Garnet comes from the Latin word, granatus which means grain. That is because many garnet deposits are small grains of red crystals in or on their host rock.
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|Varieties||Almandine, Almandine-Pyrope, Rhodolite, Andradite, Demantoid, Melanite, Topazolite, Andradite-Grossular, Mali Garnet, Color Change Garnet, Gadolinium Gallium Garnet, Grossular, Hessonite, Hibschite, Hydrogrossular, Transvaal Jade, Tsavorite, Malaia Garnet (Malaya Garnet), Proteus, Pyrope, Chrome Pyrope, Pyrope-Spessartine, Umbalite, Spessartite, Uvarovite, Yttrium Aluminium Garnet|
The garnets have no cleavage but display a conchoidal fracture and are somewhat brittle and tend to chip easily. The luster is vitreous, inclining to resinous in grossular, andradite, and some almandines. The hardness is 6.5-7.5 in grossular and uvarovite; 6.5-7 in andradite; and 7-7.5 in the pyralspite series.
Garnets are all isometric, and crystals show the common forms in this crystal system, such as the trapezohedron and dodecahedron. Interestingly, the most common isometric forms, the cube and octahedron, are extremely rare in garnet crystals. Garnets may also be massive, granular, and in tumbled pebbles.
Uvarovite: dark green.
Grossular: colorless, white, gray, yellow, yellowish green, green (various shades: pale apple green, medium apple green, emerald green, dark green), brown, pink, reddish, black.
Andradite: yellow-green, green, greenish brown. orangy yellow, brown, grayish black, black. The color is related to the content of Ti and Mn. If there is little of either element, the color is light and may resemble grossular.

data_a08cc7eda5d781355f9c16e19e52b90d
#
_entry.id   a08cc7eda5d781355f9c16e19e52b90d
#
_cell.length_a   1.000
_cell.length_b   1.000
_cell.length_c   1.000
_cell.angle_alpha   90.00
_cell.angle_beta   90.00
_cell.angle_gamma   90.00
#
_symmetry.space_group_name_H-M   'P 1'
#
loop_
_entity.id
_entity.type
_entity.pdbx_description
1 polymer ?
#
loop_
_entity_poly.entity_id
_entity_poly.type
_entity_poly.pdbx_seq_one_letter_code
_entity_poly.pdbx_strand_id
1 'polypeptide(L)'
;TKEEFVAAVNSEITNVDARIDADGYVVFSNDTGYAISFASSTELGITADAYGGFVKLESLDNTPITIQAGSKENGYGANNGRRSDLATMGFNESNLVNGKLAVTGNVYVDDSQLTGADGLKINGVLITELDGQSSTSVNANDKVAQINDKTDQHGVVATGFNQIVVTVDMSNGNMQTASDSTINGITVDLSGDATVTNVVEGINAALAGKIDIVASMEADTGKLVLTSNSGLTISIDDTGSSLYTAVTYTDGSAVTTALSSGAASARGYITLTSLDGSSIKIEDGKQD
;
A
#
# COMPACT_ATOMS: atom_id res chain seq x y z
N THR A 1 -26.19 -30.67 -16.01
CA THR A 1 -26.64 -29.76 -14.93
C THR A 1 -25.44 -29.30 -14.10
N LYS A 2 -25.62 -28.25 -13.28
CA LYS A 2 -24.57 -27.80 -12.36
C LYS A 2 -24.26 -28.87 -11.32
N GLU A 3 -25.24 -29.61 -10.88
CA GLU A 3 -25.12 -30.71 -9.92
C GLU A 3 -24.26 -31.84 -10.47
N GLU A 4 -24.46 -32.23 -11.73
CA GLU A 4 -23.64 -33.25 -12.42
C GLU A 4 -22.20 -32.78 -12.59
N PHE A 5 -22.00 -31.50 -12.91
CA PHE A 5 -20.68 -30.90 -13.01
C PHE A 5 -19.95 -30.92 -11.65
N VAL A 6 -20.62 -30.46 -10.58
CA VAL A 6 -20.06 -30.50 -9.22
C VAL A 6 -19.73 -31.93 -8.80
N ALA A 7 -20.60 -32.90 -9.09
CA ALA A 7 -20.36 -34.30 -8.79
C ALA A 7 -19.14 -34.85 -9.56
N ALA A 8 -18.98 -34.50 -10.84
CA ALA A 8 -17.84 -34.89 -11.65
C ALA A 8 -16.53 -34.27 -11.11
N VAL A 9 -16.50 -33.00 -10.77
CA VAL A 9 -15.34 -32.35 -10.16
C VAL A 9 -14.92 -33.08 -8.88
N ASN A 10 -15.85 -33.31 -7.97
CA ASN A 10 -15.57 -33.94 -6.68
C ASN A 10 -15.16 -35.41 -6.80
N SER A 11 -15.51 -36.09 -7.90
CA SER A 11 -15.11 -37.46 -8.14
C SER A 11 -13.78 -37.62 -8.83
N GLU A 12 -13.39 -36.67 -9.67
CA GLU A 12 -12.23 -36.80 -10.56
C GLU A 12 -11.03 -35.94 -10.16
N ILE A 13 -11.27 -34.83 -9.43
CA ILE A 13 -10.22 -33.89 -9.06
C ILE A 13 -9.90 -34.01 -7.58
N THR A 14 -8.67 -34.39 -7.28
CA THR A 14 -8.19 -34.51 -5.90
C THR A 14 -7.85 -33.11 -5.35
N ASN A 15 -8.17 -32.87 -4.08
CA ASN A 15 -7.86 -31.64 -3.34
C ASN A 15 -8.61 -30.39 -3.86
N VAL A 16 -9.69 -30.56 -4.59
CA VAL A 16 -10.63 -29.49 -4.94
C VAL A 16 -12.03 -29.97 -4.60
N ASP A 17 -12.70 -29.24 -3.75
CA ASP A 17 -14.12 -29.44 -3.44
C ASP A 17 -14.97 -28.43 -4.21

Pyrope: purplish red, pinkish red, orangy red, crimson, dark red. Note: Pure pyrope would be colorless; the red colors are derived from Fe + Cr.
Almandine: deep red, brownish red, brownish black, violet red.
Spessartine: red, reddish orange, orange, yellow-brown, reddish brown, blackish brown. Malaya is a pyrope-spessartine from the Umba River Valley of Tanzania; the colors include various shades of orange, red-orange, peach, and pink.
A well-known commercial garnet is intermediate between pyrope and almandine. It is often said that such a garnet is a mixture of “molecules” of these garnets, whereas this really means its structure contains both Fe and Al. The intermediate garnet, known as rhodolite, usually has a distinctive purplish color.
The above variations make it easy to see why it is foolish to try to guess the identity of a garnet on the basis of color alone!
Garnet crystals are usually small, microscopic up to about 6 inches in the case of grossular. Garnets in rock, with poor external forms, may be much larger, such as the almandine from Gore Mountain, New York, which reaches a diameter of 60 cm. A few spessartines in Brazil have weighed several pounds and have retained great transparency and fine color, but these are very rare. A typical garnet crystal is about half an inch to an inch in diameter.
Garnets have several species, as well as several varieties. They are listed here, with more detailed information in the corresponding link.